Below we have outlined some of the key issues that players face when negotiating player contracts in professional CS:GO. We advise all players to get assistance from professionals in such situations.

What to be aware of when negotiating a contract in professional CS:GO - from a player perspective

What to be aware of when negotiating a contract in professional CS:GO - from a player perspective

Do you have questions? Reach out to CSPPA for more information.



Recently we have seen more player contracts in professional CS:GO defined as “agency contracts”. This contract setup seems to be designed to take away as many rights from the players as possible. As a player you should make sure that you understand how this affects you. Player contracts in CS:GO should be employment contracts or independent contractor contracts, depending on the setup.



This one is obvious. Most players initially focus on the compensation offered which is understandable. If the compensation is not good enough, the rest of the terms become unimportant. Make sure all aspects of the compensation agreed is outlined in the contract, including when it will be paid.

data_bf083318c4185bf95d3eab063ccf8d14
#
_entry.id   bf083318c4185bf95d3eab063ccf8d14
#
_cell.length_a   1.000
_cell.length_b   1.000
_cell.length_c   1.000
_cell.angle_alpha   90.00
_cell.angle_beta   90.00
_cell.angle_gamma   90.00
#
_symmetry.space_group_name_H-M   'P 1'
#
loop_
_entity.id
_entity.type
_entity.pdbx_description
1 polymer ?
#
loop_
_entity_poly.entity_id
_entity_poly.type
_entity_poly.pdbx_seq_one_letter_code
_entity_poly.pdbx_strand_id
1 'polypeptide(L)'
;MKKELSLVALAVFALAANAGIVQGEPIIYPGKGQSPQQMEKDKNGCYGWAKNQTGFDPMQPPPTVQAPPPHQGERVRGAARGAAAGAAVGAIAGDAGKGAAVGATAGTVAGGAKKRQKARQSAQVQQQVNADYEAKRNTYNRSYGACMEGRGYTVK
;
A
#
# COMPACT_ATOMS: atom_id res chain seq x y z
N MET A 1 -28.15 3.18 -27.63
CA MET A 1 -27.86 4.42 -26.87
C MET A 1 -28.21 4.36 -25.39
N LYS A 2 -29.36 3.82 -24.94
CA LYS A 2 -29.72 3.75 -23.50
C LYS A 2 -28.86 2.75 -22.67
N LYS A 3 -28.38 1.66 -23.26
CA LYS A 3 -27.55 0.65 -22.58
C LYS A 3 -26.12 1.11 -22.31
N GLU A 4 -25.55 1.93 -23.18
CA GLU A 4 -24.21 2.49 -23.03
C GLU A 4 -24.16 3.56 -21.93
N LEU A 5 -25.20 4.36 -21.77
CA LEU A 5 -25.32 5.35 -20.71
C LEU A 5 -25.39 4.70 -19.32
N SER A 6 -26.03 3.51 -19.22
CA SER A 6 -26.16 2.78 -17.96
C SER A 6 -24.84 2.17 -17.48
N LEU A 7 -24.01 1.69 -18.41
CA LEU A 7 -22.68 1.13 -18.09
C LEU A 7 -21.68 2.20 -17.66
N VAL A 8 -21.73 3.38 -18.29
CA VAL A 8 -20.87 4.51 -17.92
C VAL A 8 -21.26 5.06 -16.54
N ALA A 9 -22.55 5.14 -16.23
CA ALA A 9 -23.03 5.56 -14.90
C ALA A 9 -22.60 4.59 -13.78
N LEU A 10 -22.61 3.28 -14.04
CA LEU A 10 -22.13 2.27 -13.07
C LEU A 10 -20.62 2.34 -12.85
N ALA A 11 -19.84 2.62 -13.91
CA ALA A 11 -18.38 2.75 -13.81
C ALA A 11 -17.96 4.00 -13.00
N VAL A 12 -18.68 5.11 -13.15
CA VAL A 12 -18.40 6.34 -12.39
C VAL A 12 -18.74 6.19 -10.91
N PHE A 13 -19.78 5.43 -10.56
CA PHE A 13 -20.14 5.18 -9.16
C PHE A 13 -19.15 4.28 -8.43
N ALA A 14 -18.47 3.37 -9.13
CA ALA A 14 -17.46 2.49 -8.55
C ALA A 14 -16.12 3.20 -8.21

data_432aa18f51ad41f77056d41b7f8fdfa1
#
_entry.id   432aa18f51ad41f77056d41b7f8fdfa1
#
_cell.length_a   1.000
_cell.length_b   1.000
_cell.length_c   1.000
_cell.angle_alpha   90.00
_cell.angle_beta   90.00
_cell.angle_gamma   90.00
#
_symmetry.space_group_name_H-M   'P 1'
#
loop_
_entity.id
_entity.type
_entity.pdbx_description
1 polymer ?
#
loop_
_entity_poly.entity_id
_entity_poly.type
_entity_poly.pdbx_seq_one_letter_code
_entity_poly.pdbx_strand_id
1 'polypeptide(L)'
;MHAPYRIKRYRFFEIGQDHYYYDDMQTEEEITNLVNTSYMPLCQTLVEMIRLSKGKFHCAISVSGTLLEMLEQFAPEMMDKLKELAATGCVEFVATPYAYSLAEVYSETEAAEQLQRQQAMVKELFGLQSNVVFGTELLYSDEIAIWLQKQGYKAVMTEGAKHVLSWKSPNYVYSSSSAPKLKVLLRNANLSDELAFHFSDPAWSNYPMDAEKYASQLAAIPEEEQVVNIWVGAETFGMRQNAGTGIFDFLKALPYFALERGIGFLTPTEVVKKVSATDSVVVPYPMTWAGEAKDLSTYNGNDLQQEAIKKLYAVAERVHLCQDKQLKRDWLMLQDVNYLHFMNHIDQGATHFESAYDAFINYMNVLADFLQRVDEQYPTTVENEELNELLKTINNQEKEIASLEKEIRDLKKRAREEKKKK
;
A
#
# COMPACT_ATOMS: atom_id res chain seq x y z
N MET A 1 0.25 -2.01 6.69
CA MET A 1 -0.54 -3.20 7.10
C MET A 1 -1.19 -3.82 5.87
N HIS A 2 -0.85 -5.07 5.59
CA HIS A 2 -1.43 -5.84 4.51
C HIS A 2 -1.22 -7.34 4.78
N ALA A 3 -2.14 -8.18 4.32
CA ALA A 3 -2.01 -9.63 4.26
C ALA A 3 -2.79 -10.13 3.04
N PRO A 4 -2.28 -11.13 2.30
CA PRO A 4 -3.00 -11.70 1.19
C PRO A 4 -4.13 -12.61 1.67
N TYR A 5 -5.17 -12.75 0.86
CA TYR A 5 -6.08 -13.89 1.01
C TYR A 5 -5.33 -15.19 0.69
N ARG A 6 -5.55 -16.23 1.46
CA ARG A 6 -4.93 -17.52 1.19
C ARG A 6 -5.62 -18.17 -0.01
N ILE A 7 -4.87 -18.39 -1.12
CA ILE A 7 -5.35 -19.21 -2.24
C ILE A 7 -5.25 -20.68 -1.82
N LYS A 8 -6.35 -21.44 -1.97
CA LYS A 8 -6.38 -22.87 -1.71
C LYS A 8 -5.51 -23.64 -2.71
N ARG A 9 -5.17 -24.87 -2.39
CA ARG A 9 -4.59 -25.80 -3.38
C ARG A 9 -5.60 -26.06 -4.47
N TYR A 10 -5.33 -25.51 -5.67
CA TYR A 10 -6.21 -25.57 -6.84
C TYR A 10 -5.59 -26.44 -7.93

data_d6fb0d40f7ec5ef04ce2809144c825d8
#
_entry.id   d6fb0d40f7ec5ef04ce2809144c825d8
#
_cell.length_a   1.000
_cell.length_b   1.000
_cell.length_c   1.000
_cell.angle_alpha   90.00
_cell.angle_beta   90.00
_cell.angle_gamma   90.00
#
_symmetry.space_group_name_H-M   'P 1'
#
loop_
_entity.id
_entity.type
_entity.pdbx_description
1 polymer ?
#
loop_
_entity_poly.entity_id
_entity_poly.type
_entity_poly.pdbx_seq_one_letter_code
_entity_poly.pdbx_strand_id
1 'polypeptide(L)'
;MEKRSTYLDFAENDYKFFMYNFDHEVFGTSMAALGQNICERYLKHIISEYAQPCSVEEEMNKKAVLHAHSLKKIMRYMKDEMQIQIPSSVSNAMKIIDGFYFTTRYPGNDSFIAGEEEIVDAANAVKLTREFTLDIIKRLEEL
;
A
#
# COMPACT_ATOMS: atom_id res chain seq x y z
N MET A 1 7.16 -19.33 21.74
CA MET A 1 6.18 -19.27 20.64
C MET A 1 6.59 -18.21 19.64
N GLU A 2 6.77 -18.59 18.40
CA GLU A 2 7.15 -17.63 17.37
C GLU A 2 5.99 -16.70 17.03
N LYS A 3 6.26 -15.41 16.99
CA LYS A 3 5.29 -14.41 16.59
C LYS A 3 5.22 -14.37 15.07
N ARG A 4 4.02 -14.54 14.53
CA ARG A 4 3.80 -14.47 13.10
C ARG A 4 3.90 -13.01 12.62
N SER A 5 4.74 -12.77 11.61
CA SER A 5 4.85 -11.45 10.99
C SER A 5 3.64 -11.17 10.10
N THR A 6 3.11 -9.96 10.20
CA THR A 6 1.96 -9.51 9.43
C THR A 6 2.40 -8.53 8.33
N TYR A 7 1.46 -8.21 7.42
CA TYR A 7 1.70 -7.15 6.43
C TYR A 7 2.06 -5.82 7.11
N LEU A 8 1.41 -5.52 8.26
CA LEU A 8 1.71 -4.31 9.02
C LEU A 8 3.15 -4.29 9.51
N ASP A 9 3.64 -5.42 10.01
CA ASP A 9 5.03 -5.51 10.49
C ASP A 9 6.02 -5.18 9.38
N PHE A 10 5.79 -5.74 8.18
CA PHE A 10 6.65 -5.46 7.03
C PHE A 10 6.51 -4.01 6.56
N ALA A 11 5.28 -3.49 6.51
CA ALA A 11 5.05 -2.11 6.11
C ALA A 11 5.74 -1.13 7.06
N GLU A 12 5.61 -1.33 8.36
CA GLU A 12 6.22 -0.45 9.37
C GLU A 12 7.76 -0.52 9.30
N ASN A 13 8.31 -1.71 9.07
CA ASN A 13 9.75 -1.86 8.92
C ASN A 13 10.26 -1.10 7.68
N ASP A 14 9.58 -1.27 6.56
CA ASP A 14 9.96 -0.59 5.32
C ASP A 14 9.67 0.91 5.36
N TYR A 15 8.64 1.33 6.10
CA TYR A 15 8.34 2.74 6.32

Fixed term contracts without any renegotiation rights for players are the norm in professional CS:GO. If you are a younger player, an up-and-coming player, if you expect your market value to rise or if you simply wish to keep your options open in the future, making sure the term is not too long is key.



Some contracts in professional CS:GO include unilateral termination rights by the team. Such rights can include notice periods as short as 1 day or 1-3 months. Even so, such termination rights are not given to players. More players are asking to have such termination rights removed, so that both parties are bound to respect the fixed term contract as seen in most European contracts in traditional sports. We encourage all players to carefully consider this topic when negotiating contracts.



The player contract should include a detailed description on when and how a player may terminate a contract for cause. Specifically, a player should be able to terminate the contract immediately or following a short notice period in case of non-payment of salary/compensation. We encourage all players to carefully consider this topic when negotiating contracts.